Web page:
He said the door had been opened to a unilateral declaration of independence, according to BBC.
Catalan officials later said 90% of those who voted backed independence in Sunday's vote. The turnout was 42.3%.
More than 2.2 million people were reported to have voted, according to Catalan authorities, out of 5.3 million registered voters. A Catalan spokesman said more than 750,000 votes could not be counted because polling stations were closed and urns were confiscated.
Spain's constitutional court had banned the vote and hundreds of people were injured as police used force to try to block voting.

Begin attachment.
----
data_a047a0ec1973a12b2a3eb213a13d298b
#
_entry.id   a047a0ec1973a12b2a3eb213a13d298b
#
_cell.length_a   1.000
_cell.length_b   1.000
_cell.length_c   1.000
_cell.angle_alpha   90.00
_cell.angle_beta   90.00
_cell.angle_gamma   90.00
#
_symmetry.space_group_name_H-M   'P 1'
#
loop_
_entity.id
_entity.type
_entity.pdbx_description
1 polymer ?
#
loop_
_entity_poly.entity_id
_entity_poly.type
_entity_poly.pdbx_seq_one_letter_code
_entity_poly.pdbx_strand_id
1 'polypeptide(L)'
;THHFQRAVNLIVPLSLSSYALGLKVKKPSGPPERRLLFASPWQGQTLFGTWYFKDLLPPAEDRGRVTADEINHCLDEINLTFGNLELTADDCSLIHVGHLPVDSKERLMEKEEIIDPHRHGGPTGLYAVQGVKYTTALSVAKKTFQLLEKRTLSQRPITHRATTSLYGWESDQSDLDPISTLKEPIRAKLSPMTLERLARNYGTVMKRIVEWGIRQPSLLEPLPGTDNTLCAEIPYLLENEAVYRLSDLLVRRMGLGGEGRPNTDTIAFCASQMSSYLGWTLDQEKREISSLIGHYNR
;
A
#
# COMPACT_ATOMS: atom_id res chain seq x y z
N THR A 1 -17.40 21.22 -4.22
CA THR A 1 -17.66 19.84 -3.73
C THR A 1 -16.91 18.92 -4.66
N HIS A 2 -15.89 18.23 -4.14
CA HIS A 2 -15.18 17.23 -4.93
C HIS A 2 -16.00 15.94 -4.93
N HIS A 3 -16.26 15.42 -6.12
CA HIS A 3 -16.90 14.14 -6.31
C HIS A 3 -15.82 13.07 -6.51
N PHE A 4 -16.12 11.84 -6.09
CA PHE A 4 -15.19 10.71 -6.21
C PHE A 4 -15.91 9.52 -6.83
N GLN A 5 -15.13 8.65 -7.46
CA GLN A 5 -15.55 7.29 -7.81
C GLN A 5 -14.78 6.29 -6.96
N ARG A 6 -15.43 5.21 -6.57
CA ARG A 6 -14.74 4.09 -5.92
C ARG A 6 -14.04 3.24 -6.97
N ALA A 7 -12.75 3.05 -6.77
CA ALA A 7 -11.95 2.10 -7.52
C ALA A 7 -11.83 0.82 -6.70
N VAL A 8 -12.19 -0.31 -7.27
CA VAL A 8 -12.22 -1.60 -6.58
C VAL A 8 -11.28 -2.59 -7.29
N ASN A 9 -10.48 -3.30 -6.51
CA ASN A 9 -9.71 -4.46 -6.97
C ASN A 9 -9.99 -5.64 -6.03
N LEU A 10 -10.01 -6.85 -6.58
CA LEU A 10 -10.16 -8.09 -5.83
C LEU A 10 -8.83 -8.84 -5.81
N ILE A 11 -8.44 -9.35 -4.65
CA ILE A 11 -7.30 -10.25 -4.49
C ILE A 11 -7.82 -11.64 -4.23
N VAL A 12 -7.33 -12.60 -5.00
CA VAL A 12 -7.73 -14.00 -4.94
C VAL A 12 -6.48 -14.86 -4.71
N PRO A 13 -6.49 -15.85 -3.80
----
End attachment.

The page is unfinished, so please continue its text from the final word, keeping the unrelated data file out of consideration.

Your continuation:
Spain's complicated relationship with the region of Catalonia is headed for the unknown.
Read alsoThere was no independence referendum in Catalonia Sunday: Spain PMAfter violence by Spanish police, a declaration of independence by Catalonia's regional government seems more likely than ever before.
Overnight Catalonia's government claimed a turnout of 2.2 million people - not far off half of the electorate. It also said that 90% voted "yes" for independence from Spain.
Read alsoSpanish court suspends Catalonia’s independence voteBut given the chaotic nature of the vote, all figures should be taken with a pinch of salt. On Monday the government in Madrid will hold talks with Spanish parties to discuss a response to the biggest political crisis this country has seen in decades.